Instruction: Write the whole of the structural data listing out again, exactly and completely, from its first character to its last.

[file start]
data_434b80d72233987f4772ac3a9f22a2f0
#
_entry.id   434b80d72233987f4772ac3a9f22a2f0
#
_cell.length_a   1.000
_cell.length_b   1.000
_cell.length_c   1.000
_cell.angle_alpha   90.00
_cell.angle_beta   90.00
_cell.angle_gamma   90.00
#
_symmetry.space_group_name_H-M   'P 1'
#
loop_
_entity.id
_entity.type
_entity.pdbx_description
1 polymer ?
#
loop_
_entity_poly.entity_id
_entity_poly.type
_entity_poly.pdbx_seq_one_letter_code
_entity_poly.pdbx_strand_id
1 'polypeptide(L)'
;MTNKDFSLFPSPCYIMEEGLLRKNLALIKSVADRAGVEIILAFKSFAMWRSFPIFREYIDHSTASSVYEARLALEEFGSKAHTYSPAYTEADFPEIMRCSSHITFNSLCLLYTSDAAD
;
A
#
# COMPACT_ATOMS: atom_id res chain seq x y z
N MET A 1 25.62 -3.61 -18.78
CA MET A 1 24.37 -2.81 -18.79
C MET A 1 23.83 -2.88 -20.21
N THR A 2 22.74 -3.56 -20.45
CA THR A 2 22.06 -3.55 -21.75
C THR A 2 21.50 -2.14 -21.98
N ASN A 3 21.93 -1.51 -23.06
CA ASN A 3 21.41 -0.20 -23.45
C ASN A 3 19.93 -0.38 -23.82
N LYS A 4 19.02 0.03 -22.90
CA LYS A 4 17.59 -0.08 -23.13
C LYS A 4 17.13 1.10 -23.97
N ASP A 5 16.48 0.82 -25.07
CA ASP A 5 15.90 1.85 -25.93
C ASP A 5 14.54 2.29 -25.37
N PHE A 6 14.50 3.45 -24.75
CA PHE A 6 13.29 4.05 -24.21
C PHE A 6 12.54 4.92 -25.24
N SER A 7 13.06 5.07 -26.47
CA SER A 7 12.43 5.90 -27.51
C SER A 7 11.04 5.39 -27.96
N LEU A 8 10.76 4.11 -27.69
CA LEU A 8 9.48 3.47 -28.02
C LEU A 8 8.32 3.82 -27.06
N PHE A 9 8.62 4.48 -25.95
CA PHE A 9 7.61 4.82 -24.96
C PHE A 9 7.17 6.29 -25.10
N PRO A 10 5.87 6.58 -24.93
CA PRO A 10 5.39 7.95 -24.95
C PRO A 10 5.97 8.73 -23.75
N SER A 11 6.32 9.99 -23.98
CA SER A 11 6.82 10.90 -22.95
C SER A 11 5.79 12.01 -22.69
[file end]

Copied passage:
data_434b80d72233987f4772ac3a9f22a2f0
#
_entry.id   434b80d72233987f4772ac3a9f22a2f0
#
_cell.length_a   1.000
_cell.length_b   1.000
_cell.length_c   1.000
_cell.angle_alpha   90.00
_cell.angle_beta   90.00
_cell.angle_gamma   90.00
#
_symmetry.space_group_name_H-M   'P 1'
#
loop_
_entity.id
_entity.type
_entity.pdbx_description
1 polymer ?
#
loop_
_entity_poly.entity_id
_entity_poly.type
_entity_poly.pdbx_seq_one_letter_code
_entity_poly.pdbx_strand_id
1 'polypeptide(L)'
;MTNKDFSLFPSPCYIMEEGLLRKNLALIKSVADRAGVEIILAFKSFAMWRSFPIFREYIDHSTASSVYEARLALEEFGSKAHTYSPAYTEADFPEIMRCSSHITFNSLCLLYTSDAAD
;
A
#
# COMPACT_ATOMS: atom_id res chain seq x y z
N MET A 1 25.62 -3.61 -18.78
CA MET A 1 24.37 -2.81 -18.79
C MET A 1 23.83 -2.88 -20.21
N THR A 2 22.74 -3.56 -20.45
CA THR A 2 22.06 -3.55 -21.75
C THR A 2 21.50 -2.14 -21.98
N ASN A 3 21.93 -1.51 -23.06
CA ASN A 3 21.41 -0.20 -23.45
C ASN A 3 19.93 -0.38 -23.82
N LYS A 4 19.02 0.03 -22.90
CA LYS A 4 17.59 -0.08 -23.13
C LYS A 4 17.13 1.10 -23.97
N ASP A 5 16.48 0.82 -25.07
CA ASP A 5 15.90 1.85 -25.93
C ASP A 5 14.54 2.29 -25.37
N PHE A 6 14.50 3.45 -24.75
CA PHE A 6 13.29 4.05 -24.21
C PHE A 6 12.54 4.92 -25.24
N SER A 7 13.06 5.07 -26.47
CA SER A 7 12.43 5.90 -27.51
C SER A 7 11.04 5.39 -27.96
N LEU A 8 10.76 4.11 -27.69
CA LEU A 8 9.48 3.47 -28.02
C LEU A 8 8.32 3.82 -27.06
N PHE A 9 8.62 4.48 -25.95
CA PHE A 9 7.61 4.82 -24.96
C PHE A 9 7.17 6.29 -25.10
N PRO A 10 5.87 6.58 -24.93
CA PRO A 10 5.39 7.95 -24.95
C PRO A 10 5.97 8.73 -23.75
N SER A 11 6.32 9.99 -23.98
CA SER A 11 6.82 10.90 -22.95
C SER A 11 5.79 12.01 -22.69